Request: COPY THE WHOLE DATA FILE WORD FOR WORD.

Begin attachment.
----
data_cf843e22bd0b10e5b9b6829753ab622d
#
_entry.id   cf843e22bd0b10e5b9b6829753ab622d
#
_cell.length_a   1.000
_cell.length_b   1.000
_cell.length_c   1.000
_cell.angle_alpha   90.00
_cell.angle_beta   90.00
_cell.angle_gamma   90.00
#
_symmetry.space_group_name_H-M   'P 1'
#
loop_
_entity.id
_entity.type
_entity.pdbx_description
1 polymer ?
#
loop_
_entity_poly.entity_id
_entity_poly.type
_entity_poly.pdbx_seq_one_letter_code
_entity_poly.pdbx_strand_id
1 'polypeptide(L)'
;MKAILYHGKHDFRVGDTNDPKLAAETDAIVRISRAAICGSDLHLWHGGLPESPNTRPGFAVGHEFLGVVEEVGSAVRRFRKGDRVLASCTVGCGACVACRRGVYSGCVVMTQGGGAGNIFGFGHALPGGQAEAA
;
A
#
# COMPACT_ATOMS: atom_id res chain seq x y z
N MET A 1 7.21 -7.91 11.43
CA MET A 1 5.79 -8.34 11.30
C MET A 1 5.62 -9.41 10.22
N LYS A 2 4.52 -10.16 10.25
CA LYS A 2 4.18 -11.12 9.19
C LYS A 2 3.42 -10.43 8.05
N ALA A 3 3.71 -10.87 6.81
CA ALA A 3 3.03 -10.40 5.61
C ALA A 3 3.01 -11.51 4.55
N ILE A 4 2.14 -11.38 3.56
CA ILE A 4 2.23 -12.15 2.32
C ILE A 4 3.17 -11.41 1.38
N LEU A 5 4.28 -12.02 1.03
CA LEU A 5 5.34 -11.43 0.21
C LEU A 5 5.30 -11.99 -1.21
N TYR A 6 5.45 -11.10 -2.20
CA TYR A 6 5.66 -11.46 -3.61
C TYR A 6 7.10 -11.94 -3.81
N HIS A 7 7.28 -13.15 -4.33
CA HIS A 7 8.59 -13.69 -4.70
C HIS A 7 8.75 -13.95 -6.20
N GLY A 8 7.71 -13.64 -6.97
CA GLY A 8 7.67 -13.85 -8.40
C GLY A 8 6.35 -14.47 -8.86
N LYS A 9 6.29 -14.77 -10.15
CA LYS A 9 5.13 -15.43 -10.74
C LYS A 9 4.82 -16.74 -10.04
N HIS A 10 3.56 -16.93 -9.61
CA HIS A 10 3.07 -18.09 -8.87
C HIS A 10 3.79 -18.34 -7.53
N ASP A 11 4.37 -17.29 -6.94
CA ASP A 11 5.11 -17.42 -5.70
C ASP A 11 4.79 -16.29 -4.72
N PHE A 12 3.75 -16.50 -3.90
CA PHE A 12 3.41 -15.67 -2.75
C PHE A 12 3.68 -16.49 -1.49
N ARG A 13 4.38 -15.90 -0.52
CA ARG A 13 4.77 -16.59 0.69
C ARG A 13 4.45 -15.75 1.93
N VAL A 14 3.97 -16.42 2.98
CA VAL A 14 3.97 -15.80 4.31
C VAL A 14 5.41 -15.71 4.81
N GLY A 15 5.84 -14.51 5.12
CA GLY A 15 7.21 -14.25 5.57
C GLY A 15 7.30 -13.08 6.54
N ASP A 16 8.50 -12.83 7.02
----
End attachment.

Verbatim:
data_cf843e22bd0b10e5b9b6829753ab622d
#
_entry.id   cf843e22bd0b10e5b9b6829753ab622d
#
_cell.length_a   1.000
_cell.length_b   1.000
_cell.length_c   1.000
_cell.angle_alpha   90.00
_cell.angle_beta   90.00
_cell.angle_gamma   90.00
#
_symmetry.space_group_name_H-M   'P 1'
#
loop_
_entity.id
_entity.type
_entity.pdbx_description
1 polymer ?
#
loop_
_entity_poly.entity_id
_entity_poly.type
_entity_poly.pdbx_seq_one_letter_code
_entity_poly.pdbx_strand_id
1 'polypeptide(L)'
;MKAILYHGKHDFRVGDTNDPKLAAETDAIVRISRAAICGSDLHLWHGGLPESPNTRPGFAVGHEFLGVVEEVGSAVRRFRKGDRVLASCTVGCGACVACRRGVYSGCVVMTQGGGAGNIFGFGHALPGGQAEAA
;
A
#
# COMPACT_ATOMS: atom_id res chain seq x y z
N MET A 1 7.21 -7.91 11.43
CA MET A 1 5.79 -8.34 11.30
C MET A 1 5.62 -9.41 10.22
N LYS A 2 4.52 -10.16 10.25
CA LYS A 2 4.18 -11.12 9.19
C LYS A 2 3.42 -10.43 8.05
N ALA A 3 3.71 -10.87 6.81
CA ALA A 3 3.03 -10.40 5.61
C ALA A 3 3.01 -11.51 4.55
N ILE A 4 2.14 -11.38 3.56
CA ILE A 4 2.23 -12.15 2.32
C ILE A 4 3.17 -11.41 1.38
N LEU A 5 4.28 -12.02 1.03
CA LEU A 5 5.34 -11.43 0.21
C LEU A 5 5.30 -11.99 -1.21
N TYR A 6 5.45 -11.10 -2.20
CA TYR A 6 5.66 -11.46 -3.61
C TYR A 6 7.10 -11.94 -3.81
N HIS A 7 7.28 -13.15 -4.33
CA HIS A 7 8.59 -13.69 -4.70
C HIS A 7 8.75 -13.95 -6.20
N GLY A 8 7.71 -13.64 -6.97
CA GLY A 8 7.67 -13.85 -8.40
C GLY A 8 6.35 -14.47 -8.86
N LYS A 9 6.29 -14.77 -10.15
CA LYS A 9 5.13 -15.43 -10.74
C LYS A 9 4.82 -16.74 -10.04
N HIS A 10 3.56 -16.93 -9.61
CA HIS A 10 3.07 -18.09 -8.87
C HIS A 10 3.79 -18.34 -7.53
N ASP A 11 4.37 -17.29 -6.94
CA ASP A 11 5.11 -17.42 -5.70
C ASP A 11 4.79 -16.29 -4.72
N PHE A 12 3.75 -16.50 -3.90
CA PHE A 12 3.41 -15.67 -2.75
C PHE A 12 3.68 -16.49 -1.49
N ARG A 13 4.38 -15.90 -0.52
CA ARG A 13 4.77 -16.59 0.69
C ARG A 13 4.45 -15.75 1.93
N VAL A 14 3.97 -16.42 2.98
CA VAL A 14 3.97 -15.80 4.31
C VAL A 14 5.41 -15.71 4.81
N GLY A 15 5.84 -14.51 5.12
CA GLY A 15 7.21 -14.25 5.57
C GLY A 15 7.30 -13.08 6.54
N ASP A 16 8.50 -12.83 7.02